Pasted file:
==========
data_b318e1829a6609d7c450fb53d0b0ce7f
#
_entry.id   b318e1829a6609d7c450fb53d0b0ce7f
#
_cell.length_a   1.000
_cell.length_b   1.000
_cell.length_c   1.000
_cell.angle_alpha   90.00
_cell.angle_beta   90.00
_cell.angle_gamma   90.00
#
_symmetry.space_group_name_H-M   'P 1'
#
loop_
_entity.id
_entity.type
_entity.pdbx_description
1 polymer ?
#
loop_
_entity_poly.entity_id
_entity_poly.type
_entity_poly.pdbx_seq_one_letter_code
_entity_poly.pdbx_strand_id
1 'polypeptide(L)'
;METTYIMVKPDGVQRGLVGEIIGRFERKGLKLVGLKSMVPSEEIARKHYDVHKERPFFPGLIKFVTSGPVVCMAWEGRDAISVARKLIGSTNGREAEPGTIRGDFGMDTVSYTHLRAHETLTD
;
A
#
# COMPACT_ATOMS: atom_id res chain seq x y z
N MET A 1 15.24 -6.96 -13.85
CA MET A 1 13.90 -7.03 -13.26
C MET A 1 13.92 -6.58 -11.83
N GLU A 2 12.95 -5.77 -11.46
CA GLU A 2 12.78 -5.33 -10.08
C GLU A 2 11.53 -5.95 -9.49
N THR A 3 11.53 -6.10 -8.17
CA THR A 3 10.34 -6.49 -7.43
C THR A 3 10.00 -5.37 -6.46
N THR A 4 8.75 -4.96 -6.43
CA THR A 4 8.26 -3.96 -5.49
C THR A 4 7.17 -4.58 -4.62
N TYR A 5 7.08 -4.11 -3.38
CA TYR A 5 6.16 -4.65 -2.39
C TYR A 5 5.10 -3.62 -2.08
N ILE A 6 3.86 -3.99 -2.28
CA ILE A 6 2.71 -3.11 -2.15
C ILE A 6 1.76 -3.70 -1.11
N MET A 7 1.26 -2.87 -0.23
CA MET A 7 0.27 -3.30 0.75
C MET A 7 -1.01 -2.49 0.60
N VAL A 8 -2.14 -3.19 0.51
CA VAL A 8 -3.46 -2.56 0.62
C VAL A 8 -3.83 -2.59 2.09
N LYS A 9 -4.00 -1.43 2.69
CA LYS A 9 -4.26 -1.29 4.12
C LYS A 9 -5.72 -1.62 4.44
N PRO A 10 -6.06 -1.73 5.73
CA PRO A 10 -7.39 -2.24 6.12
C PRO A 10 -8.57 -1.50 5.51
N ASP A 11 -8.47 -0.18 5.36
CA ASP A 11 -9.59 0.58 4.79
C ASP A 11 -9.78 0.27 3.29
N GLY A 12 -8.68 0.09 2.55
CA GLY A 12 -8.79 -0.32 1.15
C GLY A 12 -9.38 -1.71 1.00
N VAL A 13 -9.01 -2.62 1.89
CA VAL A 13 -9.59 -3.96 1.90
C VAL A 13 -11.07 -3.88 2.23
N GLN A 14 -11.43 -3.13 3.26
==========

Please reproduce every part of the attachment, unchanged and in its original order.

data_b318e1829a6609d7c450fb53d0b0ce7f
#
_entry.id   b318e1829a6609d7c450fb53d0b0ce7f
#
_cell.length_a   1.000
_cell.length_b   1.000
_cell.length_c   1.000
_cell.angle_alpha   90.00
_cell.angle_beta   90.00
_cell.angle_gamma   90.00
#
_symmetry.space_group_name_H-M   'P 1'
#
loop_
_entity.id
_entity.type
_entity.pdbx_description
1 polymer ?
#
loop_
_entity_poly.entity_id
_entity_poly.type
_entity_poly.pdbx_seq_one_letter_code
_entity_poly.pdbx_strand_id
1 'polypeptide(L)'
;METTYIMVKPDGVQRGLVGEIIGRFERKGLKLVGLKSMVPSEEIARKHYDVHKERPFFPGLIKFVTSGPVVCMAWEGRDAISVARKLIGSTNGREAEPGTIRGDFGMDTVSYTHLRAHETLTD
;
A
#
# COMPACT_ATOMS: atom_id res chain seq x y z
N MET A 1 15.24 -6.96 -13.85
CA MET A 1 13.90 -7.03 -13.26
C MET A 1 13.92 -6.58 -11.83
N GLU A 2 12.95 -5.77 -11.46
CA GLU A 2 12.78 -5.33 -10.08
C GLU A 2 11.53 -5.95 -9.49
N THR A 3 11.53 -6.10 -8.17
CA THR A 3 10.34 -6.49 -7.43
C THR A 3 10.00 -5.37 -6.46
N THR A 4 8.75 -4.96 -6.43
CA THR A 4 8.26 -3.96 -5.49
C THR A 4 7.17 -4.58 -4.62
N TYR A 5 7.08 -4.11 -3.38
CA TYR A 5 6.16 -4.65 -2.39
C TYR A 5 5.10 -3.62 -2.08
N ILE A 6 3.86 -3.99 -2.28
CA ILE A 6 2.71 -3.11 -2.15
C ILE A 6 1.76 -3.70 -1.11
N MET A 7 1.26 -2.87 -0.23
CA MET A 7 0.27 -3.30 0.75
C MET A 7 -1.01 -2.49 0.60
N VAL A 8 -2.14 -3.19 0.51
CA VAL A 8 -3.46 -2.56 0.62
C VAL A 8 -3.83 -2.59 2.09
N LYS A 9 -4.00 -1.43 2.69
CA LYS A 9 -4.26 -1.29 4.12
C LYS A 9 -5.72 -1.62 4.44
N PRO A 10 -6.06 -1.73 5.73
CA PRO A 10 -7.39 -2.24 6.12
C PRO A 10 -8.57 -1.50 5.51
N ASP A 11 -8.47 -0.18 5.36
CA ASP A 11 -9.59 0.58 4.79
C ASP A 11 -9.78 0.27 3.29
N GLY A 12 -8.68 0.09 2.55
CA GLY A 12 -8.79 -0.32 1.15
C GLY A 12 -9.38 -1.71 1.00
N VAL A 13 -9.01 -2.62 1.89
CA VAL A 13 -9.59 -3.96 1.90
C VAL A 13 -11.07 -3.88 2.23
N GLN A 14 -11.43 -3.13 3.26